Negative reactions to sensory experiences can cause distress for both children and adults. When they get agitated, spending time in a dim, calming room where they can be alone and take charge of their emotions is a huge benefit. A sensory room may contain a white noise machine, an aromatherapy diffuser or a variety of other soothing items designed to help them regain control of their emotions.

2. Stimulation

In some cases, your loved one may need additional sensory stimulation to encourage feelings of awareness and well-being. For these individuals, a sensory space may contain specially-designed toys or items that allow them to become more aware of their senses and explore how these play out in the world around them.

3. Socialization

While some individuals may benefit from using a sensory room alone, sensory rooms can also provide places for them to practice interacting with others. This may be especially true of a sensory room used within the school setting. In these cases, the idea is to provide a safe, stress-free space that allows children to move and explore together, especially in rooms where they can practice becoming more aware of how their bodies move and controlling those movements when they are around others.

4. Improved Focus

Individuals with autism, ADHD or other developmental disorders are often distracted, and they struggle to pay attention to what’s going on around them. A sensory room can help them increase awareness of their surroundings and learn to cope with real-life situations where concentration is required, such as in the classroom or the workplace.

5. Motor Skills Development

Because muscle movement and balance can be a major challenge for those with sensory issues, providing a safe space to hone fine motor skills and practice movement can be beneficial. Equipment that encourages bouncing, jumping or even core stabilizing activities can help promote this.

6. Cognitive Development

While sensory rooms won’t rewire the brain, they can be instrumental in teaching your loved one how to process experiences and cope in situations where their reactions might otherwise become extreme. For those with autism, it’s also a great way to help them explore cause and effect as they learn about how their actions influence the world around them.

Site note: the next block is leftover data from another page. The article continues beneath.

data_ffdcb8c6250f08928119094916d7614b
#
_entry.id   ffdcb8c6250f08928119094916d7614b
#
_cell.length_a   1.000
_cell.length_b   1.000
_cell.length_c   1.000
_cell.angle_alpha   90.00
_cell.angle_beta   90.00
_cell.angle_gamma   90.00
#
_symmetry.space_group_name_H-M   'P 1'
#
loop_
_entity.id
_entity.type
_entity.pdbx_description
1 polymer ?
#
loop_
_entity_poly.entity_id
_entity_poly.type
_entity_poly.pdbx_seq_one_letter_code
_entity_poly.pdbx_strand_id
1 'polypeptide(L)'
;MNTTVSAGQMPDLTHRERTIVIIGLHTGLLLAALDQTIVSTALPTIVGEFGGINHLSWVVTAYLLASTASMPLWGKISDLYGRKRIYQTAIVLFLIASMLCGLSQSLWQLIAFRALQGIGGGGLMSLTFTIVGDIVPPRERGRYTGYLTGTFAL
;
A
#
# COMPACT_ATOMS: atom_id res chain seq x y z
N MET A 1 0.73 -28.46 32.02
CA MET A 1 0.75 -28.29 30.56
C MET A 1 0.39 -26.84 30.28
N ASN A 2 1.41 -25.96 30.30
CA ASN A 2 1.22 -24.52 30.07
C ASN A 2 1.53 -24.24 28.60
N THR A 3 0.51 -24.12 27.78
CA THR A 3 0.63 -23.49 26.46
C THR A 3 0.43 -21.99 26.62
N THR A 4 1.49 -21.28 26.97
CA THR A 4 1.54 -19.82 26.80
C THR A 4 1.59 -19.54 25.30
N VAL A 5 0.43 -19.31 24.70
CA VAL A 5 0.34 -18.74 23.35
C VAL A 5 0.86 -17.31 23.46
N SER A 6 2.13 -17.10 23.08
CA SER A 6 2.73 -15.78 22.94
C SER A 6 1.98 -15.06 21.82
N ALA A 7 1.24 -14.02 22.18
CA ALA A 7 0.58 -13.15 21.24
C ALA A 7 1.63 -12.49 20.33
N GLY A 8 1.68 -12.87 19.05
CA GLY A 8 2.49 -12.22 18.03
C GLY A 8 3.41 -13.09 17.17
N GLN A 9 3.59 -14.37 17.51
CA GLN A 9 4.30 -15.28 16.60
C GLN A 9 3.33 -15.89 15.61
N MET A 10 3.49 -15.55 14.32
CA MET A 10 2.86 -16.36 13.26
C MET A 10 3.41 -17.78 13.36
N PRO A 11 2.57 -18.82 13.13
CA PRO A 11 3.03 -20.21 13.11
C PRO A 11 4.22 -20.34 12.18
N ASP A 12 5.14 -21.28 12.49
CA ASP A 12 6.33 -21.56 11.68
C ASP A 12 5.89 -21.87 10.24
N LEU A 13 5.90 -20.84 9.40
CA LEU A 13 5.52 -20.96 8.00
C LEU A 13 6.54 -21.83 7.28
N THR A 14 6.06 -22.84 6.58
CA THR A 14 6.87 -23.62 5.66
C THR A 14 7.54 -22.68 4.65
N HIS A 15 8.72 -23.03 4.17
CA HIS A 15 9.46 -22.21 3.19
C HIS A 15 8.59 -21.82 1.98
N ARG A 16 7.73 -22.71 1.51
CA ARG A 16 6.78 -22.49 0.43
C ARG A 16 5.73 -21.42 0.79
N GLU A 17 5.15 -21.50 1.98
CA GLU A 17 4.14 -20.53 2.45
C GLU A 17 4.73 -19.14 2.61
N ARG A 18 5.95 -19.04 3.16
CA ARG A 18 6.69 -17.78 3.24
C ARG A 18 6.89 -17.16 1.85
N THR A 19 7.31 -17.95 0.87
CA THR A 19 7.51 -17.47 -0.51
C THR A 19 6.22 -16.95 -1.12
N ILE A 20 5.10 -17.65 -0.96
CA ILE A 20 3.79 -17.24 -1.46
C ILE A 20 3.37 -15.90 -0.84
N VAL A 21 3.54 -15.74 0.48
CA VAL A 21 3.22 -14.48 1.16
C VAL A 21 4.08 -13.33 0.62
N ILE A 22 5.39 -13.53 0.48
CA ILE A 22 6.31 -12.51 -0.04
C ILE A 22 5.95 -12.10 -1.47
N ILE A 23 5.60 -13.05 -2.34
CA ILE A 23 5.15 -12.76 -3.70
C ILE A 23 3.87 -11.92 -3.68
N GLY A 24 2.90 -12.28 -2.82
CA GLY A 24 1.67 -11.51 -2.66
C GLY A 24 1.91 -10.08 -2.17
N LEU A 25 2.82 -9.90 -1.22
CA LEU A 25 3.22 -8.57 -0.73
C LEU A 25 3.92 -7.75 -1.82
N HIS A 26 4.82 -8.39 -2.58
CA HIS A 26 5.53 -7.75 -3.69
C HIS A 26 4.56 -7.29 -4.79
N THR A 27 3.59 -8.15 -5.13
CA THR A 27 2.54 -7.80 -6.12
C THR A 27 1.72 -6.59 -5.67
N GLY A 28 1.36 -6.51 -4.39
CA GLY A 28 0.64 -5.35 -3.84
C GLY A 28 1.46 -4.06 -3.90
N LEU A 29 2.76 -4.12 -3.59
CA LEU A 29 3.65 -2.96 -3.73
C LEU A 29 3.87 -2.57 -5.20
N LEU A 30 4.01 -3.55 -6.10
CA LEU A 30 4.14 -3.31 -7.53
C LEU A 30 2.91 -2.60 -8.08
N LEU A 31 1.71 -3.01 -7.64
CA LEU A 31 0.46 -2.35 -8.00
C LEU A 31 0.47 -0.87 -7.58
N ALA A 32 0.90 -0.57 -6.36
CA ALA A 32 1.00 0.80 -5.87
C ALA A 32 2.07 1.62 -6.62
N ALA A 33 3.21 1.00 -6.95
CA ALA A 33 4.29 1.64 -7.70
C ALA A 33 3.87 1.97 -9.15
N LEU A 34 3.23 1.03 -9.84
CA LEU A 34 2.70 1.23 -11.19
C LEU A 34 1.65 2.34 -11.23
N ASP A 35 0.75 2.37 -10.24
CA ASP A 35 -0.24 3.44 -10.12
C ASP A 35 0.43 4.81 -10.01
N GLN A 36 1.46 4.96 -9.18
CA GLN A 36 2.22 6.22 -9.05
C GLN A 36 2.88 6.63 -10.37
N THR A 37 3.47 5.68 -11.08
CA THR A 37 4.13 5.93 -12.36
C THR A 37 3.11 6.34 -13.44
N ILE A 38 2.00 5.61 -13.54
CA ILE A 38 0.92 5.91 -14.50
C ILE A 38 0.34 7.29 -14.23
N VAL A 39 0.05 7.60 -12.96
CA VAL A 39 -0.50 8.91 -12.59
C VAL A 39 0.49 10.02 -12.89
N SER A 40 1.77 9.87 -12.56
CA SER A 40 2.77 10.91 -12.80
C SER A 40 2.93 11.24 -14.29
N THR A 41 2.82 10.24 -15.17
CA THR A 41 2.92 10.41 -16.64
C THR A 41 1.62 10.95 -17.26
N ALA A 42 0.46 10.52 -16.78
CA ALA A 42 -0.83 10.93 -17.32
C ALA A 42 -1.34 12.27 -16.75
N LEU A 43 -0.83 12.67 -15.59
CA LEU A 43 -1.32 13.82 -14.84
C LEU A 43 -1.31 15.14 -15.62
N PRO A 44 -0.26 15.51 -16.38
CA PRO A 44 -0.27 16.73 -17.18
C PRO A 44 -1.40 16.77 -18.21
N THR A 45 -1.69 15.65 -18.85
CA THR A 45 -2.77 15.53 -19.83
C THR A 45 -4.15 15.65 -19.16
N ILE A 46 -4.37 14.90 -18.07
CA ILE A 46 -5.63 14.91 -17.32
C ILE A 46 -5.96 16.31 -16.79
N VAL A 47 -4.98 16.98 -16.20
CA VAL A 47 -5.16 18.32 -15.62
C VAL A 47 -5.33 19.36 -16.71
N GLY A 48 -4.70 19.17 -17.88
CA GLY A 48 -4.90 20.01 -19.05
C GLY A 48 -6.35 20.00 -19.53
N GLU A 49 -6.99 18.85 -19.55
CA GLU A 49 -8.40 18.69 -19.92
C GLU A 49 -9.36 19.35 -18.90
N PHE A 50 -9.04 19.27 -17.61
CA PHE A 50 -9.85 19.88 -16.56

7. Sensory Development

By creating a sensory space in your home, your loved one can explore their senses — and their brain’s reaction to those experiences — in a safe, stress-free environment. By exposing them to the brain’s complex reactions to things they touch or hear, motor skills and balance, as well as their muscle functions, they can learn how to process and control those experiences when they are away from home.

Creating Sensory Spaces in Homes

Creating a sensory space in your home is a great way to encourage your loved one to explore their senses and develop coping strategies in a place where they feel comfortable and safe. At home, they are relaxed and can make better progress confronting and working through sensory issues.

The great thing about a sensory space is that is doesn’t have to take up an entire room of your home. Sensory spaces can be created in a section of a playroom, bedroom or family room, too — really anywhere you have space to dedicate to your loved one’s needs.

How to Design a Sensory Room

Designing sensory spaces in a home can be challenging, especially if you aren’t sure where to start. To make the process easier, stop and ask yourself a few questions:

1. What Does My Loved One Need?

Everyone is different and will require a different set up in their sensory space depending on their challenges and sensitivities. In some cases, your loved one may need stimulation. Others require calming sensory inputs. Some may need to work on their balance and aversion to loud noises, while others are struggling to hone fine motor skills and a sensitivity to textures.

How you use the space will depend on a variety of factors, including the age of your loved one, their specific triggers and struggles, and the space you have available. Some caregivers set aside a sensory space as a “time-out” area or place where their loved one can calm down when they are over-stimulated or worked up. Others prefer to use the space to develop their loved one’s sensory skills and coping mechanisms to avoid those meltdowns. While both of these are certainly good reasons, it’s important to identify your own reasons for constructing the space. That will help you decide how to design the area and what items you need to include in it.

2. Where Will I Set up the Sensory Space?

A sensory space doesn’t have to be an entire room. However, it should be in an out-of-the-way area of your home that’s not prone to a lot of noise or interruptions. Your loved one should be able to spend time in this area without contending with sounds from the television, toilets flushing or fragments of conversations from other family members. Sensory spaces also work better if they are not near windows so that the lighting can be controlled, particularly if you plan on using special lighting as part of the sensory experience. Because you’ll likely be using artificial lighting in some capacity, you’ll also need to select a spot that has easy access to at least one electrical outlet.

3. What Products Will Best Meet My Loved One’s Needs?

No two home sensory spaces are the same because each one is constructed with your loved one’s specific needs in mind. Once you’ve identified what you’re trying to address, then it’s time to begin shopping for the best sensory products for special needs.